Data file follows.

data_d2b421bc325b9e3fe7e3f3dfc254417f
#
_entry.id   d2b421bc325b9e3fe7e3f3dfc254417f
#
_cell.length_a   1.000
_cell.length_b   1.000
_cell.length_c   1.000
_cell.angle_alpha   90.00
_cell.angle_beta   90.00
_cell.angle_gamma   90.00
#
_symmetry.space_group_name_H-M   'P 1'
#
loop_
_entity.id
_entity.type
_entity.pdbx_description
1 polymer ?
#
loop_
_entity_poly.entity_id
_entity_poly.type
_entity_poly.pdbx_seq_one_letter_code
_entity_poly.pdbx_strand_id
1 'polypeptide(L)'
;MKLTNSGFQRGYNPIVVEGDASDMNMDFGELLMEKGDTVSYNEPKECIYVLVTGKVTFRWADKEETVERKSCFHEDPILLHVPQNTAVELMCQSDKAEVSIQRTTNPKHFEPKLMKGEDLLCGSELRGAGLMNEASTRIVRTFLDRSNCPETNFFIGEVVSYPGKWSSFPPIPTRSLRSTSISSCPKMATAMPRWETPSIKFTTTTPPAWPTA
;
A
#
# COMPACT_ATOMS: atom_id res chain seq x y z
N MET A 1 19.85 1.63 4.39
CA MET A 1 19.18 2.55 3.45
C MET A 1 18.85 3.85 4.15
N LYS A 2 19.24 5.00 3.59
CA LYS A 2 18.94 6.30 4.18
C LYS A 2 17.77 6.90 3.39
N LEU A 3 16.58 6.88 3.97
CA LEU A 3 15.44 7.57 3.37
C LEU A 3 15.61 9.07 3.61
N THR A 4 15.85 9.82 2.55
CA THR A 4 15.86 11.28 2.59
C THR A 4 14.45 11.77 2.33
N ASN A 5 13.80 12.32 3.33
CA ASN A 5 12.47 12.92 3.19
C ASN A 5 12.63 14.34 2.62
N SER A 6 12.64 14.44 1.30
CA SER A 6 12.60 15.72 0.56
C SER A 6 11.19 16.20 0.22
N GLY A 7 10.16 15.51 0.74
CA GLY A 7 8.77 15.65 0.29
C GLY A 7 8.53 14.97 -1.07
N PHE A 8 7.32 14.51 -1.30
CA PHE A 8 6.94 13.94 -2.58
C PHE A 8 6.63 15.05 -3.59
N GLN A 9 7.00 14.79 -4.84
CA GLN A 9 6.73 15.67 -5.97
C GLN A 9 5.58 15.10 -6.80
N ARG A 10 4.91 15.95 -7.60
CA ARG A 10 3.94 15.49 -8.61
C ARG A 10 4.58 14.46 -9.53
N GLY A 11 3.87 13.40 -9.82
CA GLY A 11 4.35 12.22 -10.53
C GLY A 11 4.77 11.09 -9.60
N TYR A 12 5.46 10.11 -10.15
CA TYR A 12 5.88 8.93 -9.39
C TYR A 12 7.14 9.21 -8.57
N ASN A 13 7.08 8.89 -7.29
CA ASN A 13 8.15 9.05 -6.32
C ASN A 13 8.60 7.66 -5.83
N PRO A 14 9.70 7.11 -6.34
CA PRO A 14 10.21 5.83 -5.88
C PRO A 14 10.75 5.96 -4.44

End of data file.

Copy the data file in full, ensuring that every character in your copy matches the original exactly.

data_d2b421bc325b9e3fe7e3f3dfc254417f
#
_entry.id   d2b421bc325b9e3fe7e3f3dfc254417f
#
_cell.length_a   1.000
_cell.length_b   1.000
_cell.length_c   1.000
_cell.angle_alpha   90.00
_cell.angle_beta   90.00
_cell.angle_gamma   90.00
#
_symmetry.space_group_name_H-M   'P 1'
#
loop_
_entity.id
_entity.type
_entity.pdbx_description
1 polymer ?
#
loop_
_entity_poly.entity_id
_entity_poly.type
_entity_poly.pdbx_seq_one_letter_code
_entity_poly.pdbx_strand_id
1 'polypeptide(L)'
;MKLTNSGFQRGYNPIVVEGDASDMNMDFGELLMEKGDTVSYNEPKECIYVLVTGKVTFRWADKEETVERKSCFHEDPILLHVPQNTAVELMCQSDKAEVSIQRTTNPKHFEPKLMKGEDLLCGSELRGAGLMNEASTRIVRTFLDRSNCPETNFFIGEVVSYPGKWSSFPPIPTRSLRSTSISSCPKMATAMPRWETPSIKFTTTTPPAWPTA
;
A
#
# COMPACT_ATOMS: atom_id res chain seq x y z
N MET A 1 19.85 1.63 4.39
CA MET A 1 19.18 2.55 3.45
C MET A 1 18.85 3.85 4.15
N LYS A 2 19.24 5.00 3.59
CA LYS A 2 18.94 6.30 4.18
C LYS A 2 17.77 6.90 3.39
N LEU A 3 16.58 6.88 3.97
CA LEU A 3 15.44 7.57 3.37
C LEU A 3 15.61 9.07 3.61
N THR A 4 15.85 9.82 2.55
CA THR A 4 15.86 11.28 2.59
C THR A 4 14.45 11.77 2.33
N ASN A 5 13.80 12.32 3.33
CA ASN A 5 12.47 12.92 3.19
C ASN A 5 12.63 14.34 2.62
N SER A 6 12.64 14.44 1.30
CA SER A 6 12.60 15.72 0.56
C SER A 6 11.19 16.20 0.22
N GLY A 7 10.16 15.51 0.74
CA GLY A 7 8.77 15.65 0.29
C GLY A 7 8.53 14.97 -1.07
N PHE A 8 7.32 14.51 -1.30
CA PHE A 8 6.94 13.94 -2.58
C PHE A 8 6.63 15.05 -3.59
N GLN A 9 7.00 14.79 -4.84
CA GLN A 9 6.73 15.67 -5.97
C GLN A 9 5.58 15.10 -6.80
N ARG A 10 4.91 15.95 -7.60
CA ARG A 10 3.94 15.49 -8.61
C ARG A 10 4.58 14.46 -9.53
N GLY A 11 3.87 13.40 -9.82
CA GLY A 11 4.35 12.22 -10.53
C GLY A 11 4.77 11.09 -9.60
N TYR A 12 5.46 10.11 -10.15
CA TYR A 12 5.88 8.93 -9.39
C TYR A 12 7.14 9.21 -8.57
N ASN A 13 7.08 8.89 -7.29
CA ASN A 13 8.15 9.05 -6.32
C ASN A 13 8.60 7.66 -5.83
N PRO A 14 9.70 7.11 -6.34
CA PRO A 14 10.21 5.83 -5.88
C PRO A 14 10.75 5.96 -4.44